Reyum Art School exhibits the best of its Cambodian students' end-of-year assessments
SELF-portraits created with buttons, rice and old pencils, as well asÂ Â traditional paintings of naval battles and Apsara dancers were among some of the pieces on show at an exhibition at Reyum Art School last week, enabling students to show their artwork to friends, family and other curious visitors.
Reyum Art School is part of the Reyum Institute, which was founded 10 years ago and provides a free four-year course in Cambodian and contemporary art for local disadvantaged children.
"We arrange an exhibition like this every year after our students finish their end-of-year examination," said Lim Vanchan, Reyum Art School manager.
"We select pictures from their examination by giving marks according to criteriaÂ already set, and we show these selected pictures in a small exhibition," he said.
The students are aged 10 years and upwards and must pass a test before being accepted at the school. The school has about 70 students and dedicates the first two years to teaching them traditional Cambodian arts. The last two years offer a focus on more contemporary art.
Student Lun Raby, 16, has completed two years at the art school.
I am happy to have a chance to study here because I can gain an extra skill.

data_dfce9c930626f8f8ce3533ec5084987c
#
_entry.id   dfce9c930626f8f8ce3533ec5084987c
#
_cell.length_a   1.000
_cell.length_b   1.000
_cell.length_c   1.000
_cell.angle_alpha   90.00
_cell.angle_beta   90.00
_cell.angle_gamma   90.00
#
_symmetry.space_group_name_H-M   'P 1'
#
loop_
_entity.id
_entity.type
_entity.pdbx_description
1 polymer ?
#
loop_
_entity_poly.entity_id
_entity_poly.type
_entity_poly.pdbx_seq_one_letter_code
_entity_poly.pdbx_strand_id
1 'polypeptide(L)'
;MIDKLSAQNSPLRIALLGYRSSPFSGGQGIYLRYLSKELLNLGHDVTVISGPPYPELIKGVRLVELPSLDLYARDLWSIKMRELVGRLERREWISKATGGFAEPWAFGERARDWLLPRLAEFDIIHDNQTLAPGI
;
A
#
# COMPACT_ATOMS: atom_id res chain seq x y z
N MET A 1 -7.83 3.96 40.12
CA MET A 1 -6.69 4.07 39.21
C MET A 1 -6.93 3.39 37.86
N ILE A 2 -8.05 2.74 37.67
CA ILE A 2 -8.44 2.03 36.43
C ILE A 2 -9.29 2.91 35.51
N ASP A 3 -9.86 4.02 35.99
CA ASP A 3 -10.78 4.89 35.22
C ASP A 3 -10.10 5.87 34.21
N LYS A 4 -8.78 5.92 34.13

"I am happy to have a chance to study here because I can gain an extra skill in addition to the knowledge I receive from my studies at the state school," he said, adding that the work at the art school does not interfere at all with his other school work. "I wish to be an excellent artist."
Lim Vanchan said he was pleased with the exhibition, despite noting the market for art in Cambodia is not good.
"There is much support [for Cambodian art], but the problem is that most Cambodians are not rich enough to buy pictures and paintings which are slightly expensive," he said.
"The market must be a little narrow, but it does not mean there is no market at all," he added.
Chim Srey Rath, a 19-year-old student at Reyum, said, "I think the art of painting is a form of art that can help raise the profile of Khmer culture because when we draw pictures, we draw about things which are related to Khmer cultural and natural resources.
"Our pictures are shown through the US, so foreigners can experience Khmer culture through our pictures," she added.Â "I feel very proud when I hear that the art of Cambodia is admired by other countries."